If you look anywhere this summer, you'll see the man. There he is denouncing the New York Yankees for having "struck out" by signing Darryl Strawberry, who had been suspended for drug use. Then he's taking on "look-alike" products -- gum, candy and soda -- that resemble tobacco or alcohol products. There he is praising Colombia for arresting "the world's most wanted criminal."
He is Lee P. Brown, 57, the White House director of drug control policy, also known as the "drug czar." And after two low-key years in office, he is mounting an attention-grabbing campaign.
Mr. Brown's oversees 50 federal agencies and departments involved in the multibillion-dollar fight against illegal drugs. Mr. Brown's credentials include a doctorate in criminology, a stint as police commissioner in New York City and a lifetime spent in law enforcement.
'To be a cheerleader'
So where has he been for the past two years?
Some critics wonder if he's been a captain without a ship.
"His first responsibility is to lead the movement, to be a cheerleader who can keep the issue alive, and I don't feel he's accomplished this," said Michael Gimbel, chief of anti-drug services in Baltimore County.
"Our national drug strategy doesn't put the fear of God in people like it used to. As a result, the problem has gotten worse."
Jim Perone, executive director of the Community Counseling and Resource Center in Baltimore County, had different expectations. He recognizes Mr. Brown as "maybe a little more realistic" than his two tough-talking predecessors, William J. Bennett and Bob Martinez, in targeting the demand for drugs as well as enforcement.
But Mr. Perone says the White House has not sustained any strategy to curb drug use.
"The administration got off on the right foot with its emphasis on treatment and prevention," he said, "but I haven't seen that continued focus. It feels like they stalled."
Mr. Brown stoutly defends his performance.
The trouble, he said, is not a lack of leadership from his office but rather that America hasn't pooled all of its resources -- public and private -- to attack a corrosive drug epidemic.
"The drug issue has not been on the radar screen of the American media," he said in a recent interview. "In addition, pro-bono public service announcements have been cut back.
"Meanwhile, there has been a reglamorization of drug use in some aspects of the entertainment industry -- in music and in movies to some extent. We can make a difference when we use everything that's at our disposal: anti-drug coalitions, family, religious institutions and media and entertainment industries."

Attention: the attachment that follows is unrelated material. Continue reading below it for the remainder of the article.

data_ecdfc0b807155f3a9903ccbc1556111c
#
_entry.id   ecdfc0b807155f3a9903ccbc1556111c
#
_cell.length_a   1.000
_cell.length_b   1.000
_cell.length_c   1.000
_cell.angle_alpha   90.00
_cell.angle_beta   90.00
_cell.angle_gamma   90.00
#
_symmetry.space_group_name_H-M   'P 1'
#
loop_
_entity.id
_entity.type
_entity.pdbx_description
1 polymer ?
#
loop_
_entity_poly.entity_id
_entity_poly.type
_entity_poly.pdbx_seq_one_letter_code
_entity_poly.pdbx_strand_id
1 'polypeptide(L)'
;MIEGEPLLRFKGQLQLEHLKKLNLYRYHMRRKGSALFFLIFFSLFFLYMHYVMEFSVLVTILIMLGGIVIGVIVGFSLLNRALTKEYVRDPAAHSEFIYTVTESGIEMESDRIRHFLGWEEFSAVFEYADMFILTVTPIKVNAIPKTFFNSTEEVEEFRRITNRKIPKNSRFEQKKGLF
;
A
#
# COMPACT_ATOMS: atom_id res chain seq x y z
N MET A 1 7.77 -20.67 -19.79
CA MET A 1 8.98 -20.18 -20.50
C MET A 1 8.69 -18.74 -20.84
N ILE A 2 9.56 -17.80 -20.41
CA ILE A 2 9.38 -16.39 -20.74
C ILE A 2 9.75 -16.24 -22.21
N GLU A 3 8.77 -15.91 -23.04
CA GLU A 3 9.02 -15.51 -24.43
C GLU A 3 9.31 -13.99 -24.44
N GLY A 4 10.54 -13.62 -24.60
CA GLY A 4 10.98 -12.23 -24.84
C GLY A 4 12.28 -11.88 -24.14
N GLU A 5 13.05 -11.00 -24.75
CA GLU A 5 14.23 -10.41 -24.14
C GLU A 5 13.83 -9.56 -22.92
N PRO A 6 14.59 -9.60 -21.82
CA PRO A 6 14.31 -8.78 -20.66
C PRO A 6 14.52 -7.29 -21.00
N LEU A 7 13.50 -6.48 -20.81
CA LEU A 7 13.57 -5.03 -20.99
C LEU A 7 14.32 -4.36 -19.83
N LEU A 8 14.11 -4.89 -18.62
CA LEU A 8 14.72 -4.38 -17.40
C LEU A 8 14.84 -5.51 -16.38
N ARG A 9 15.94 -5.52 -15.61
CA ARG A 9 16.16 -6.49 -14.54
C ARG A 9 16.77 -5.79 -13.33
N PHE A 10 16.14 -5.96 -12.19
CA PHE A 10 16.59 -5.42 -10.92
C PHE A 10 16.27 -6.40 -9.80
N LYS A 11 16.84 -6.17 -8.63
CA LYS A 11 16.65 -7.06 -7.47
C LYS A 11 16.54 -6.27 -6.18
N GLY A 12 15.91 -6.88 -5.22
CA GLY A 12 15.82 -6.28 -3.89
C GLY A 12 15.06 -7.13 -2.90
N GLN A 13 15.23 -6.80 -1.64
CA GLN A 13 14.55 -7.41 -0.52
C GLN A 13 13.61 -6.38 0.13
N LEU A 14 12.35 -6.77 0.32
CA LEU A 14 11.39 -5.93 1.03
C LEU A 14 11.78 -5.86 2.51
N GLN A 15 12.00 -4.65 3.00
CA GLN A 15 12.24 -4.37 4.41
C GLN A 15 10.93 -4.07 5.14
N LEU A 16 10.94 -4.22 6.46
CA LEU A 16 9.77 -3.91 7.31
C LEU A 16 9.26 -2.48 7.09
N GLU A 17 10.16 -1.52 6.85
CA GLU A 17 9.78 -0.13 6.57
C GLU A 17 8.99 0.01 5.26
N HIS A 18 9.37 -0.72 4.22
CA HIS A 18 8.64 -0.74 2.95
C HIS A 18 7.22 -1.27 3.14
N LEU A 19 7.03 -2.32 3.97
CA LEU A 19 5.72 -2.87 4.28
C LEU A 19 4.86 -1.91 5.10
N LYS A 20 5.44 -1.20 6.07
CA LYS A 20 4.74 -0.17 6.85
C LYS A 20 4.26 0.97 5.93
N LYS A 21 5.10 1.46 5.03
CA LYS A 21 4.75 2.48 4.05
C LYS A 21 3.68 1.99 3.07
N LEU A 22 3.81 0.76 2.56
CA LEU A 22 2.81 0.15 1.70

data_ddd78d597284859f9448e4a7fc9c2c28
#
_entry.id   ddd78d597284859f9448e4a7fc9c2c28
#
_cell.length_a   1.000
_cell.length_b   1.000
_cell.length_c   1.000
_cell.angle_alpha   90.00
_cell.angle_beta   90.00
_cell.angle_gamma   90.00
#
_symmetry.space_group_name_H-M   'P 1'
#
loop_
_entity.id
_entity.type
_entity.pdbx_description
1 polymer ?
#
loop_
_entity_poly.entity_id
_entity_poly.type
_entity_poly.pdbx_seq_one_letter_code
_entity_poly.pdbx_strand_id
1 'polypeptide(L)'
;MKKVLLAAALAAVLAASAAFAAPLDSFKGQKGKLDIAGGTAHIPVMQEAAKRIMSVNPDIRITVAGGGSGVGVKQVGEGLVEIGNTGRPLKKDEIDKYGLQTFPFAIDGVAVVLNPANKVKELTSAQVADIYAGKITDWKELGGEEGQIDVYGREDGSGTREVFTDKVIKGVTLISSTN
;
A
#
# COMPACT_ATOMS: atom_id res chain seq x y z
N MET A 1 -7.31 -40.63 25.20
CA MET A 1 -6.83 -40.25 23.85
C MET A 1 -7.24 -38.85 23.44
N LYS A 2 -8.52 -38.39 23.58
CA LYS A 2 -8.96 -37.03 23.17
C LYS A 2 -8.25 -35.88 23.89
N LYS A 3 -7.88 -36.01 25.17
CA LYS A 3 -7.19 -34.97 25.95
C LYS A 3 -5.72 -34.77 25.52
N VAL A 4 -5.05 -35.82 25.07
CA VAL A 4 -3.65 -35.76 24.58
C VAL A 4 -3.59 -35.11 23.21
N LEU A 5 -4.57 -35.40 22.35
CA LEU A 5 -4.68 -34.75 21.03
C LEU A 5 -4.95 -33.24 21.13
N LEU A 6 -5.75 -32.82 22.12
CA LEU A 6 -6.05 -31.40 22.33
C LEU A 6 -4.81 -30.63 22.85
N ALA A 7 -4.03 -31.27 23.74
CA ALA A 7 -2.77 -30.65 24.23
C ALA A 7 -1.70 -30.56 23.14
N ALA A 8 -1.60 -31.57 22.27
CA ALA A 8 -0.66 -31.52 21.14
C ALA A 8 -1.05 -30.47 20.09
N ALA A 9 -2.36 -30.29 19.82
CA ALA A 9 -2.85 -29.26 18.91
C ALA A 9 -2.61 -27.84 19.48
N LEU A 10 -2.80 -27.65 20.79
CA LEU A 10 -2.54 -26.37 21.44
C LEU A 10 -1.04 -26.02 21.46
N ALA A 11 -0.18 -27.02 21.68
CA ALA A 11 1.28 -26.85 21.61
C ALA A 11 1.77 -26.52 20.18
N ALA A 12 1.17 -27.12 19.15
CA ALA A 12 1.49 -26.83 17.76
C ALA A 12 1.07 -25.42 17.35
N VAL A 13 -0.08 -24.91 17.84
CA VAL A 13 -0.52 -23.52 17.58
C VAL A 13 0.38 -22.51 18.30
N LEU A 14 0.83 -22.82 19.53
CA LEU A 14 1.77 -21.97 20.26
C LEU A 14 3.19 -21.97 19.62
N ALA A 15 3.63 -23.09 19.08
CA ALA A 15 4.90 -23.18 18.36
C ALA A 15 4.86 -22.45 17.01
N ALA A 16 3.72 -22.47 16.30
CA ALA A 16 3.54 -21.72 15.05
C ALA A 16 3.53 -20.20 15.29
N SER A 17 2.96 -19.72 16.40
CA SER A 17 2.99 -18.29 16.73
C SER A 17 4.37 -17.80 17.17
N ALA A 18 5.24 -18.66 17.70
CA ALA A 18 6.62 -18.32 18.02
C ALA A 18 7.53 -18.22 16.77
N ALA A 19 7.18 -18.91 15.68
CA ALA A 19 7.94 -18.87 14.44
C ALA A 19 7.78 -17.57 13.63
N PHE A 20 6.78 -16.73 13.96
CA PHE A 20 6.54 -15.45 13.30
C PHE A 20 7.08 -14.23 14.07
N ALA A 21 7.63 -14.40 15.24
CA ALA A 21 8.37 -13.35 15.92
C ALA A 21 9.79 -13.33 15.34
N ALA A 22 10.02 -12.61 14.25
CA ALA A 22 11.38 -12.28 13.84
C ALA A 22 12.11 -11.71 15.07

Since he came into office, Mr. Brown acknowledged, there's been little dent made in the 2.7 million hard-core drug addicts who use three-fourths of the street drugs and commit most of the violent crimes.
According to recent studies by the University of Michigan and Columbia University, teen-agers' attitudes about drugs have relaxed, and their drug use has risen.
Thomas A. Constantine, the administrator of the Drug Enforcement Administration, concedes there is reason for pessimism.
"I don't see an improvement presently in any of the indicators: usage among young people, production of both cocoa and opium poppy, hospital room emergencies, and the tremendous amount of violence associated with either drug abuse or drug trafficking, especially in the teen-age brackets," he told the San Diego Union-Tribune in May.
Mr. Constantine, like Mr. Brown, complains that the so-called war on drugs has lacked the unity and fervor needed for real change.
"To really have a war on drugs brings to mind World War II, when every available resource we had was dedicated to winning that war. That has not happened yet."
Tried to cut office
Still, some critics point a finger at the administration. Last month, some members of Congress tried to cut Mr. Brown's entire office and its $9.9 million budget -- a move that never made it out of committee.
Sen. Richard C. Shelby, the Alabama Republican leading the failed effort, later issued a statement clarifying his position:
"I have never been against the office itself, but rather against the direction that the office was heading under the Clinton administration. Hopefully, our actions will serve as a wake-up call to the administration, as well as to the drug czar."
Mr. Brown said the effort was "wrongheaded and a complete abdication of Congress' oath to keep the American people safe."
"To me, it's very hypocritical that a Congress that would criticize the administration for not doing more on the drug issue would address the problem itself by not funding the office that has the responsibility for working with all the agencies at the federal, state and local level," Mr. Brown said in a statement.
Even as many in Congress were faulting the White House drug control policy, he complained, lawmakers were slashing the budgets of anti-drug initiatives.